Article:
Sexual health

Last updated: 2018-05-10 11:44:28
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1. Summary

Last updated: 10/05/18

2. Introduction

Sexual and reproductive health is a fundamental part of health and wellbeing, affecting both individuals and wider society. Good sexual health is fostered by healthy relationships, access to high quality information and easy access to sexual health services. A number of different factors influence sexual health needs and behaviour including age, gender, sexuality and ethnicity, social norms and cultural influences. 

Sexual health is a key public health priority as poor sexual health can be a consequence of and associated with other risk taking behaviour (e.g. drug and alcohol use), coercion, exploitation and abuse, leading to poor short and long term outcomes. Deprivation and social exclusion also impact on sexual health, with a higher burden of disease in populations who live in more deprived areas.

Poor sexual health holds costs for both individuals and society, sexually transmitted infections are the main cause of preventable infertility, teenage pregnancy is associated with poverty, low aspirations, and not being in education, employment or training (Department of Health 2013). Unintended pregnancy can affect woman across all areas of society of fertile age, and it has been estimated that the annual cost to the NHS in England of unintended pregnancy stands at £817 million (2020health 2013).

A whole systems approach is required to meet the different needs that individuals and populations will have throughout the life course. Education around health relationships and sexual health is delivered through schools, colleges & voluntary settings; specialist sexual health services offer contraception, advice & guidance, STI testing & treatment and a range of providers including primary care, acute hospitals, pharmacies, community & voluntary sector deliver sexual health services.

Evidence demonstrates that spending on sexual health interventions and services is cost effective, for example:

• For every £1 spent on contraception, £11 is saved in other healthcare costs.

• National Institute for Health and Clinical Excellence (NICE) Clinical Guideline CG30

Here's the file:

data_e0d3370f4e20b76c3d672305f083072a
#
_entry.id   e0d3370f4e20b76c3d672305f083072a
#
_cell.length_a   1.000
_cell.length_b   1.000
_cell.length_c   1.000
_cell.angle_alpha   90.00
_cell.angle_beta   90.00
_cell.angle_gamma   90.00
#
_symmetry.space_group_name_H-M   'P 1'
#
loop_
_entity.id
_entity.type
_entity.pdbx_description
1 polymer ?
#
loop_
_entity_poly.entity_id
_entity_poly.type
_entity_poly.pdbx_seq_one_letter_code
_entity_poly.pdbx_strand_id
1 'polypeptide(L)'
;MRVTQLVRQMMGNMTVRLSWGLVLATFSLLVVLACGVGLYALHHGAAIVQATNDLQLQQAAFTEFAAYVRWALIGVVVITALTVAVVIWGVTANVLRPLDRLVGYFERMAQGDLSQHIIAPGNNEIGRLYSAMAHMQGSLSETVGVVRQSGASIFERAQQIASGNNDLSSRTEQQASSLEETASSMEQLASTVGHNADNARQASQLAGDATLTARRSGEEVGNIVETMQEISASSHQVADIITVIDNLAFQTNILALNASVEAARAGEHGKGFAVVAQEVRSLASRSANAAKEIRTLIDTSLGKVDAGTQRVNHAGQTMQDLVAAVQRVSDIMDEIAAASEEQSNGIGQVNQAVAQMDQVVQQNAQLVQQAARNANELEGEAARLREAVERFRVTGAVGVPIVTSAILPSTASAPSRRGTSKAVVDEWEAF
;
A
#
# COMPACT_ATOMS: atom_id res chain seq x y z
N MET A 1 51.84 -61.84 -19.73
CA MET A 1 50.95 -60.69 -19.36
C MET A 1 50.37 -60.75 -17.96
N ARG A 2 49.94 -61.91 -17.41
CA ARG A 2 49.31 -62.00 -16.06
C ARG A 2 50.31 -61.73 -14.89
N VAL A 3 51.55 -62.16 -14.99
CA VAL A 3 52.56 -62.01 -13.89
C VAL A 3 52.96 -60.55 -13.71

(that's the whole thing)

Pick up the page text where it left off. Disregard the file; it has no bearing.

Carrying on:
demonstrated that (LARC) is more cost effective than condoms and the pill, and if more

women chose to use these methods there would be cost savings

• Early testing and diagnosis of HIV reduces treatment costs – £12,600 per annum per

patient, compared with £23,442 with a later diagnosis

Commissioning responsibilities for sexual health sit across local authorities, CCGs (clinical commissioning groups) and NHS England 

Other JSNA topics this topic closely linked to:

Alcohol misuse

Transition years

Child sexual exploitation

Mental and behavioural disorders

Poverty

Sexual violence victims

 

Last updated: 10/05/18

3. Data and Intelligence

Under 18 conceptions

In 2015, the under 18 conception rate for Stockton –on-Tees 15-17 year olds was significantly higher than the England average rate. Since 1998, overall conception rates for under 18’s have fallen by 55% nationally (ONS 2015). This success is not reflected on a local level, although rates have fallen over the last 3 years the Stockton the gap between the national and local rate has not decreased significantly within the same period. This is a similar trend to the region

Across the borough, pooled rates for the time period 2012-2014 indicate that 13 wards have under 18 conception rates higher than the local average rate.

In 2015 the under 18 birth rate for 15-17 year olds within Stockton on Tees was significantly higher than the national average. but the same as the regional average.

STIs